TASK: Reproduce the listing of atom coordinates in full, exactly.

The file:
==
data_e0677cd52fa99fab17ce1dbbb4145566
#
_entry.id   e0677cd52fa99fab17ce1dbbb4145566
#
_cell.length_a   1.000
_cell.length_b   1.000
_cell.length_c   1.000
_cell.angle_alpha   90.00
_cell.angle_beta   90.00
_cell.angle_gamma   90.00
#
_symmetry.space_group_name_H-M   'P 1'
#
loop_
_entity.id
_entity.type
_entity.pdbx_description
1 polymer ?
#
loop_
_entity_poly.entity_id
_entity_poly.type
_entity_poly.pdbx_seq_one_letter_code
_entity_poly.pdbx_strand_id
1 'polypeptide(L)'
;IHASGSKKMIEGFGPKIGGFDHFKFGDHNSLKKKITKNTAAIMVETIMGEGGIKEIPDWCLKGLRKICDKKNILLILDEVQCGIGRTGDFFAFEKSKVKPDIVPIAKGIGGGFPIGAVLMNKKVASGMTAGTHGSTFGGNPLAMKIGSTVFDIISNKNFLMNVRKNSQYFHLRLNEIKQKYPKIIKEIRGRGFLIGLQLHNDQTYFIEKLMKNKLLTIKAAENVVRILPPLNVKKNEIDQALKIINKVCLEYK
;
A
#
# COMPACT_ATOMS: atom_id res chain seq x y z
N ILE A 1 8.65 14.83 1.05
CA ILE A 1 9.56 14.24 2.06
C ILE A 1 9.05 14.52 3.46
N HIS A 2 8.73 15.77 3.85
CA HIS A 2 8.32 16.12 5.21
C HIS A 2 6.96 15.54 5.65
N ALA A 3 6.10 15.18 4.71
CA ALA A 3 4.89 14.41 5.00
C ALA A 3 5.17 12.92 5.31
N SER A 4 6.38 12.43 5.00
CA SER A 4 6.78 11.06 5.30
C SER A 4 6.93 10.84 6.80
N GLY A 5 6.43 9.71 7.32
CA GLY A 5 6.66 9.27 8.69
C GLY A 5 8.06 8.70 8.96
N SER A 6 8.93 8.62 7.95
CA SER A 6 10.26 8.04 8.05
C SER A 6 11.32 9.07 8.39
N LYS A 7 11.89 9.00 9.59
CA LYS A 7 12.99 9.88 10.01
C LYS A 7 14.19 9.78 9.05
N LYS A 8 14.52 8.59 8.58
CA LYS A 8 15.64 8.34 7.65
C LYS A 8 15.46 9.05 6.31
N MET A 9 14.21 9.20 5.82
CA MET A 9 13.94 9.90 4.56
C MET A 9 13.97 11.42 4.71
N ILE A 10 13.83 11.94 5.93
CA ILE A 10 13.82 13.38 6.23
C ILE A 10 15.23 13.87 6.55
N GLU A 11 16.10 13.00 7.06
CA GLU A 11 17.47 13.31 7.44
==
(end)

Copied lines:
data_e0677cd52fa99fab17ce1dbbb4145566
#
_entry.id   e0677cd52fa99fab17ce1dbbb4145566
#
_cell.length_a   1.000
_cell.length_b   1.000
_cell.length_c   1.000
_cell.angle_alpha   90.00
_cell.angle_beta   90.00
_cell.angle_gamma   90.00
#
_symmetry.space_group_name_H-M   'P 1'
#
loop_
_entity.id
_entity.type
_entity.pdbx_description
1 polymer ?
#
loop_
_entity_poly.entity_id
_entity_poly.type
_entity_poly.pdbx_seq_one_letter_code
_entity_poly.pdbx_strand_id
1 'polypeptide(L)'
;IHASGSKKMIEGFGPKIGGFDHFKFGDHNSLKKKITKNTAAIMVETIMGEGGIKEIPDWCLKGLRKICDKKNILLILDEVQCGIGRTGDFFAFEKSKVKPDIVPIAKGIGGGFPIGAVLMNKKVASGMTAGTHGSTFGGNPLAMKIGSTVFDIISNKNFLMNVRKNSQYFHLRLNEIKQKYPKIIKEIRGRGFLIGLQLHNDQTYFIEKLMKNKLLTIKAAENVVRILPPLNVKKNEIDQALKIINKVCLEYK
;
A
#
# COMPACT_ATOMS: atom_id res chain seq x y z
N ILE A 1 8.65 14.83 1.05
CA ILE A 1 9.56 14.24 2.06
C ILE A 1 9.05 14.52 3.46
N HIS A 2 8.73 15.77 3.85
CA HIS A 2 8.32 16.12 5.21
C HIS A 2 6.96 15.54 5.65
N ALA A 3 6.10 15.18 4.71
CA ALA A 3 4.89 14.41 5.00
C ALA A 3 5.17 12.92 5.31
N SER A 4 6.38 12.43 5.00
CA SER A 4 6.78 11.06 5.30
C SER A 4 6.93 10.84 6.80
N GLY A 5 6.43 9.71 7.32
CA GLY A 5 6.66 9.27 8.69
C GLY A 5 8.06 8.70 8.96
N SER A 6 8.93 8.62 7.95
CA SER A 6 10.26 8.04 8.05
C SER A 6 11.32 9.07 8.39
N LYS A 7 11.89 9.00 9.59
CA LYS A 7 12.99 9.88 10.01
C LYS A 7 14.19 9.78 9.05
N LYS A 8 14.52 8.59 8.58
CA LYS A 8 15.64 8.34 7.65
C LYS A 8 15.46 9.05 6.31
N MET A 9 14.21 9.20 5.82
CA MET A 9 13.94 9.90 4.56
C MET A 9 13.97 11.42 4.71
N ILE A 10 13.83 11.94 5.93
CA ILE A 10 13.82 13.38 6.23
C ILE A 10 15.23 13.87 6.55
N GLU A 11 16.10 13.00 7.06
CA GLU A 11 17.47 13.31 7.44